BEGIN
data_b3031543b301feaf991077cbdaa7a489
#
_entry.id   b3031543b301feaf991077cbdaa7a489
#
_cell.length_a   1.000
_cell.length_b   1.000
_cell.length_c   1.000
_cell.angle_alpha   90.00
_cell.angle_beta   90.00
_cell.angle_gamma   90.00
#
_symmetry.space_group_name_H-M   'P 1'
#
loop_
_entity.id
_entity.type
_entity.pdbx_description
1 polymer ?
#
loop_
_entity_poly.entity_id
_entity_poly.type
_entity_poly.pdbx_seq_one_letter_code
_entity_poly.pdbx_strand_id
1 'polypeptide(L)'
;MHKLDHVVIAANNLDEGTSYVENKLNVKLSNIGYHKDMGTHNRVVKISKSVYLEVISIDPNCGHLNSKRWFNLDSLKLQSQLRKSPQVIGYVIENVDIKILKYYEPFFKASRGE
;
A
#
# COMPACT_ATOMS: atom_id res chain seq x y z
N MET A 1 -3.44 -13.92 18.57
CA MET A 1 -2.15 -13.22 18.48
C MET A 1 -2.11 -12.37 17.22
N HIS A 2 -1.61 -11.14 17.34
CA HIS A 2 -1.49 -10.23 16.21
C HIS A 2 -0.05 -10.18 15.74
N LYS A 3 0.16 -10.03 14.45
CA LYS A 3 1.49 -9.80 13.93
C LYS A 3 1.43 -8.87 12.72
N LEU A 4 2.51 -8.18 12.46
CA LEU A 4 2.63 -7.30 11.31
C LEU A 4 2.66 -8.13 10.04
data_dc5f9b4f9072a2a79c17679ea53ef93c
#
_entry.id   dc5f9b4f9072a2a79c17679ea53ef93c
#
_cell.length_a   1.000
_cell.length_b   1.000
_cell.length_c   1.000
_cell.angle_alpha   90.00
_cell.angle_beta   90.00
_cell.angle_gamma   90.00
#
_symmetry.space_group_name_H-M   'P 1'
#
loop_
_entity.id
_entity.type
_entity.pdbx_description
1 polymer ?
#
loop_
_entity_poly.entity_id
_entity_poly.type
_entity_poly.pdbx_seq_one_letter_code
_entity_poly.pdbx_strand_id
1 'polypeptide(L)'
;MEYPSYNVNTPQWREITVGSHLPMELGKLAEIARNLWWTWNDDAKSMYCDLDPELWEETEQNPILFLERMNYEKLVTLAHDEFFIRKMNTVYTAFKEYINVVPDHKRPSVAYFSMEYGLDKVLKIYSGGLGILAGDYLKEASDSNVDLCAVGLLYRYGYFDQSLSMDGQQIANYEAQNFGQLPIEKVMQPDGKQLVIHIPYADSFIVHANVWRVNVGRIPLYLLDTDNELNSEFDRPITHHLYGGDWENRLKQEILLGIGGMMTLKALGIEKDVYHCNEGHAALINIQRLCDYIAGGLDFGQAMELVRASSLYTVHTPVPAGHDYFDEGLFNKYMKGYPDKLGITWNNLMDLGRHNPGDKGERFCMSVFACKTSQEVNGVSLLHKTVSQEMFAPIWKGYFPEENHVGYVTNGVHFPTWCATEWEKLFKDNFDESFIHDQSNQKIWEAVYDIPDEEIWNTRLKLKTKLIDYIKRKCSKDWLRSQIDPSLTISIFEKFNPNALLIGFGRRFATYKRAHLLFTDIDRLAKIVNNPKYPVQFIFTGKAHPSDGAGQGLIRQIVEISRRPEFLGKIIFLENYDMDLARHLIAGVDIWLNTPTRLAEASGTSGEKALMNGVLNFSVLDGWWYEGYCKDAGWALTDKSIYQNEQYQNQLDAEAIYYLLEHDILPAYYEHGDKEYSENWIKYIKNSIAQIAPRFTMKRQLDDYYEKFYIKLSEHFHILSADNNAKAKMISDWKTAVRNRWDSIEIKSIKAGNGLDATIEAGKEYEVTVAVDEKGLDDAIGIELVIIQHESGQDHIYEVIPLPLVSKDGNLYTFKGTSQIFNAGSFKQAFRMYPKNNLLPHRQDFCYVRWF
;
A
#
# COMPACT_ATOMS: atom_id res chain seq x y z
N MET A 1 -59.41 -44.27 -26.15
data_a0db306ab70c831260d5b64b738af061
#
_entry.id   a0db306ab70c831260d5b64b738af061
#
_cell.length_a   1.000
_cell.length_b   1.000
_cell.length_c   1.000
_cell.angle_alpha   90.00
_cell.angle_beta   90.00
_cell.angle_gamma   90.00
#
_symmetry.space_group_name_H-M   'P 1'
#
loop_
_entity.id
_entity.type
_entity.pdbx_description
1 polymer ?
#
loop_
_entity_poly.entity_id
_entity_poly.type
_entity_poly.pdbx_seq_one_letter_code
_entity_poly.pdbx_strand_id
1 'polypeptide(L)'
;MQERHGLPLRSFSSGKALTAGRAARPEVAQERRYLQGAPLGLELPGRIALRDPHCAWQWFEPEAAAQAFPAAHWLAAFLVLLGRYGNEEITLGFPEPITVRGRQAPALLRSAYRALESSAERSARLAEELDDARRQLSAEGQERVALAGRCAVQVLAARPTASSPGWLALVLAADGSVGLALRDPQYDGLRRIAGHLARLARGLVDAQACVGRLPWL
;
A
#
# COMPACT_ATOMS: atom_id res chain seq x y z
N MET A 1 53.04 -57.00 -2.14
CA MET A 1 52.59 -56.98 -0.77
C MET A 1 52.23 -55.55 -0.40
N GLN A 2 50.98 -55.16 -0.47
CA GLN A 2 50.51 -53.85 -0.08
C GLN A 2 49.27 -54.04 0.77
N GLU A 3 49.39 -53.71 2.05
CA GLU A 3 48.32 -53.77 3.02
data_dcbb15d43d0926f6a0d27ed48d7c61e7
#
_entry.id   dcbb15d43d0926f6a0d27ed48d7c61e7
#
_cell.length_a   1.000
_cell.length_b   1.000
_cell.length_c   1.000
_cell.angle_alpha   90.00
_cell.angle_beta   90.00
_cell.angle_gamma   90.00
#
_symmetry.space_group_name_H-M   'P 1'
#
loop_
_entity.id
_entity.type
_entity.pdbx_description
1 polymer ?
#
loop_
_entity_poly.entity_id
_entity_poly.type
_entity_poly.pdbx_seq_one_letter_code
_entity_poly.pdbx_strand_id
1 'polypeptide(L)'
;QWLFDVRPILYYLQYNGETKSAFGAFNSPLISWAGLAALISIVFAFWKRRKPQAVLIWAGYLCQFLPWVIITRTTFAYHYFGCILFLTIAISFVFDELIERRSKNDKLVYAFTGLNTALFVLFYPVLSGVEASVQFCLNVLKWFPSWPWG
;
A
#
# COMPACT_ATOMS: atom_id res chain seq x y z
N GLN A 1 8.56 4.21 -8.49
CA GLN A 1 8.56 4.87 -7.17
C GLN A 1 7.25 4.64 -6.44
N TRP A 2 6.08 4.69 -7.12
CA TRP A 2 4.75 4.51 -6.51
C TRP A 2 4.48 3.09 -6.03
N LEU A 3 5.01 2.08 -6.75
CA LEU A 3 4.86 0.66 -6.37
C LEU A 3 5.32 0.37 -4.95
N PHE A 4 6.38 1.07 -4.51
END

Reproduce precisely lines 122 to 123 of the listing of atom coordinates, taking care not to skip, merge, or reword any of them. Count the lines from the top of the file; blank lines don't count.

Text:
#
_symmetry.space_group_name_H-M   'P 1'